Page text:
GET* members meet regularly to support each other and help influence inclusive policies in the workplace. The group is working on creating a “how to come out at Microsoft” recourse guide that helps transgender and nonbinary employees navigate their health benefits and anticipate what to expect if they decide to transition—for example, how to deal with people’s reactions and behaviors and what to do if coworkers accidentally call them by their old name or use the wrong pronouns. The group also shares personal stories to help prepare for some of the surprising things people might say out in the world.

Clark Ly“As the world continually changes and people become more visible, you’ll get more people who feel like they can just ask you anything,” Ly said. “Sometimes I get asked some of the most inappropriate questions from perfect strangers.”

Ly and GET* are chronicling these experiences so other transgender people can learn from them and to maybe make transitioning a little bit easier.

Ly said that GET*’s latest and most pressing focus is consulting with the Microsoft facilities team on designing new and renovating existing restrooms for all-gender use.

“While we’re transitioning, many of us don’t present as masculine or feminine. It’s important that we have restrooms where we don’t have to justify why we’re going into them, because we don’t look the way that people assume we should look,” Ly said.

Being asked “are you going into the wrong restroom?’” isn’t something anyone should have to face, he said. “Not when all they are trying to do is take care of a basic human need.”

Ly remembered responding with, “Well, I would rather go into the men’s restroom, but unfortunately, I am still presenting as a woman.” Or he would find a single-stall restroom somewhere just to avoid the conversation.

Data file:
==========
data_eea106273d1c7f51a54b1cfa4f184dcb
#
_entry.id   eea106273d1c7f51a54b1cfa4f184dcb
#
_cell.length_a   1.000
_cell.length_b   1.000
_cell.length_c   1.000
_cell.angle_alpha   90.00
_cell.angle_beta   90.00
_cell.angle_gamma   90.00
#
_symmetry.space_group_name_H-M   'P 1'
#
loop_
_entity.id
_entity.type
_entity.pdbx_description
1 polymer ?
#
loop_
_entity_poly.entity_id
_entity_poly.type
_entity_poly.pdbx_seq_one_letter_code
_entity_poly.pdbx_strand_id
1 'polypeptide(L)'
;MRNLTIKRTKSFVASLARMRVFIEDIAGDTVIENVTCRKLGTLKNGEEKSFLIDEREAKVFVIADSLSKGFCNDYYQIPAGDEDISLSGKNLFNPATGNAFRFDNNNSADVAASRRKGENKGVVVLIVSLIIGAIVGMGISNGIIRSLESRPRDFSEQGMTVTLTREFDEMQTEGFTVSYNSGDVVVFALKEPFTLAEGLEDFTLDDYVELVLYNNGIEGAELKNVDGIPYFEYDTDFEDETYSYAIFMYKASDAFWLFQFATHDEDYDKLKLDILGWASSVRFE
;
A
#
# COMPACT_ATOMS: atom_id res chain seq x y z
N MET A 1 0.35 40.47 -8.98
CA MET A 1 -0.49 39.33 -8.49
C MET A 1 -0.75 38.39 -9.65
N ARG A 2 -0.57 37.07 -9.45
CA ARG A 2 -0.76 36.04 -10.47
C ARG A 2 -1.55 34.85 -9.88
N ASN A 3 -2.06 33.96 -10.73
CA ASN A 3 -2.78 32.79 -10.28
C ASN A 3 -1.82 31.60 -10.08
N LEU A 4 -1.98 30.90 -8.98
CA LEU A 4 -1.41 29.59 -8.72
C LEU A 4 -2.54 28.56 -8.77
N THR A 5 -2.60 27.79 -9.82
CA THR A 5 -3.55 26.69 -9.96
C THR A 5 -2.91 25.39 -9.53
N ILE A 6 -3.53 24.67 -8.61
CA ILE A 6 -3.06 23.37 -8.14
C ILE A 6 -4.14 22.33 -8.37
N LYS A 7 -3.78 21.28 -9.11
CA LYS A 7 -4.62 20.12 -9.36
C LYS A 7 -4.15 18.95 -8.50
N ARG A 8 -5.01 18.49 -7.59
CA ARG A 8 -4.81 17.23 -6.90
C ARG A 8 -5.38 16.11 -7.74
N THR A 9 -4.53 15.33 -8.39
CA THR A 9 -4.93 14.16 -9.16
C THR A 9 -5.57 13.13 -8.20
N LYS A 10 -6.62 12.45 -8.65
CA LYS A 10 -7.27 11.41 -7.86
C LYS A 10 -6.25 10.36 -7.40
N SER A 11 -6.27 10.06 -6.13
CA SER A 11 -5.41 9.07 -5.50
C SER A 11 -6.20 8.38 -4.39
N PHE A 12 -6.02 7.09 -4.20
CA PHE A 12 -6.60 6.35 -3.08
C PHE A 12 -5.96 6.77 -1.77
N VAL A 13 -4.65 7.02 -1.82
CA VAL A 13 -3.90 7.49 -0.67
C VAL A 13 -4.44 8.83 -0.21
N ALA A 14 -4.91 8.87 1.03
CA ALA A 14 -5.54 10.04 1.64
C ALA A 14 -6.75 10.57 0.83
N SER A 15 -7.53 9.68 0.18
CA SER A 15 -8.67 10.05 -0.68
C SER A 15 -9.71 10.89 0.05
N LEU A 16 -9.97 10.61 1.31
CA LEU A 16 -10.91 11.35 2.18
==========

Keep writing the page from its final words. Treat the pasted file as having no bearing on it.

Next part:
GET* also holds separate meetings just for allies of transgender and gender nonconforming employees. Microsoft has several parents of transgender kids who come to the ally meetings to connect with and support each other.

“It’s been really wonderful to have this resource,” Ly said. “We are building a community within Microsoft. Since creating GET*, we’ve had more people come out, whether they decide to transition or want to say ‘I identify as nonbinary’ or ‘I want people to know that they/them are my pronouns.’”

And just by walking around in the world, visible and empowered, Ly and others in his community are furthering acceptance and helping others to be seen for who they are. More acceptance, he said, means less time worrying about what others think or explaining yourself. It means more focus on work and creativity. It means hope.

“By being who I am, by being visible, other people, especially within the trans community, can see someone like me working at Microsoft and think, ‘I can do that. I can work at Microsoft, too.’ They will know that Microsoft values diversity and inclusion. Microsoft values people who want to be and bring all their authentic self.”

Ly believes that the more people who advocate and push for trans visibility, the easier it will get for transgender people to come out, both at work and in the community.

“At Microsoft, I don’t have to hide who I am.”

Meet more Microsoft employees who are changing hearts and minds and advancing human rights.

See how Microsoft is celebrating Pride 2018 and how you can be an ally.

Learn how Microsoft and its LGBTQ+ employees push for change across borders.

Offering the largest scale and broadest choice for SAP HANA in the cloud

Microsoft at SAPPHIRE NOW 2018